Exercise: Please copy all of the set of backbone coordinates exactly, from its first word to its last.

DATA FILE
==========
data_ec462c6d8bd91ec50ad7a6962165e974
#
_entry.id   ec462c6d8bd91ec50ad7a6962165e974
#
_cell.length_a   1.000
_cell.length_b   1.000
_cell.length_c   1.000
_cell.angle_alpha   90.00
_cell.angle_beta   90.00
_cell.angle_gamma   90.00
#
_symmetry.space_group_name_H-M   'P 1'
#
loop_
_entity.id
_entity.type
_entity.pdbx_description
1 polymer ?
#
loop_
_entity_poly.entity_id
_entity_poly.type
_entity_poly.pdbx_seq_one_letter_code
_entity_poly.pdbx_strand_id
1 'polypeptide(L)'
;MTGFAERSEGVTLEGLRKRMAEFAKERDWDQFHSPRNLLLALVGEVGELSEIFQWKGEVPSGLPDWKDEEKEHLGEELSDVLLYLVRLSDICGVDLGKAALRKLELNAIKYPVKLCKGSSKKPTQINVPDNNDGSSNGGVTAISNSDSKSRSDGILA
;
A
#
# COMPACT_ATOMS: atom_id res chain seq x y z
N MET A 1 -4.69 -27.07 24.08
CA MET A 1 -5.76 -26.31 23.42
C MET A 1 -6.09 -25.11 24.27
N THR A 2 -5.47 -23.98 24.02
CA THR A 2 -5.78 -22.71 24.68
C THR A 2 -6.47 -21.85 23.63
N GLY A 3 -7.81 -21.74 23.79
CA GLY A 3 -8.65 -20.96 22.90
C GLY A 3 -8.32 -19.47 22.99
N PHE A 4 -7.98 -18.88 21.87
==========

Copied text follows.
data_ec462c6d8bd91ec50ad7a6962165e974
#
_entry.id   ec462c6d8bd91ec50ad7a6962165e974
#
_cell.length_a   1.000
_cell.length_b   1.000
_cell.length_c   1.000
_cell.angle_alpha   90.00
_cell.angle_beta   90.00
_cell.angle_gamma   90.00
#
_symmetry.space_group_name_H-M   'P 1'
#
loop_
_entity.id
_entity.type
_entity.pdbx_description
1 polymer ?
#
loop_
_entity_poly.entity_id
_entity_poly.type
_entity_poly.pdbx_seq_one_letter_code
_entity_poly.pdbx_strand_id
1 'polypeptide(L)'
;MTGFAERSEGVTLEGLRKRMAEFAKERDWDQFHSPRNLLLALVGEVGELSEIFQWKGEVPSGLPDWKDEEKEHLGEELSDVLLYLVRLSDICGVDLGKAALRKLELNAIKYPVKLCKGSSKKPTQINVPDNNDGSSNGGVTAISNSDSKSRSDGILA
;
A
#
# COMPACT_ATOMS: atom_id res chain seq x y z
N MET A 1 -4.69 -27.07 24.08
CA MET A 1 -5.76 -26.31 23.42
C MET A 1 -6.09 -25.11 24.27
N THR A 2 -5.47 -23.98 24.02
CA THR A 2 -5.78 -22.71 24.68
C THR A 2 -6.47 -21.85 23.63
N GLY A 3 -7.81 -21.74 23.79
CA GLY A 3 -8.65 -20.96 22.90
C GLY A 3 -8.32 -19.47 22.99
N PHE A 4 -7.98 -18.88 21.87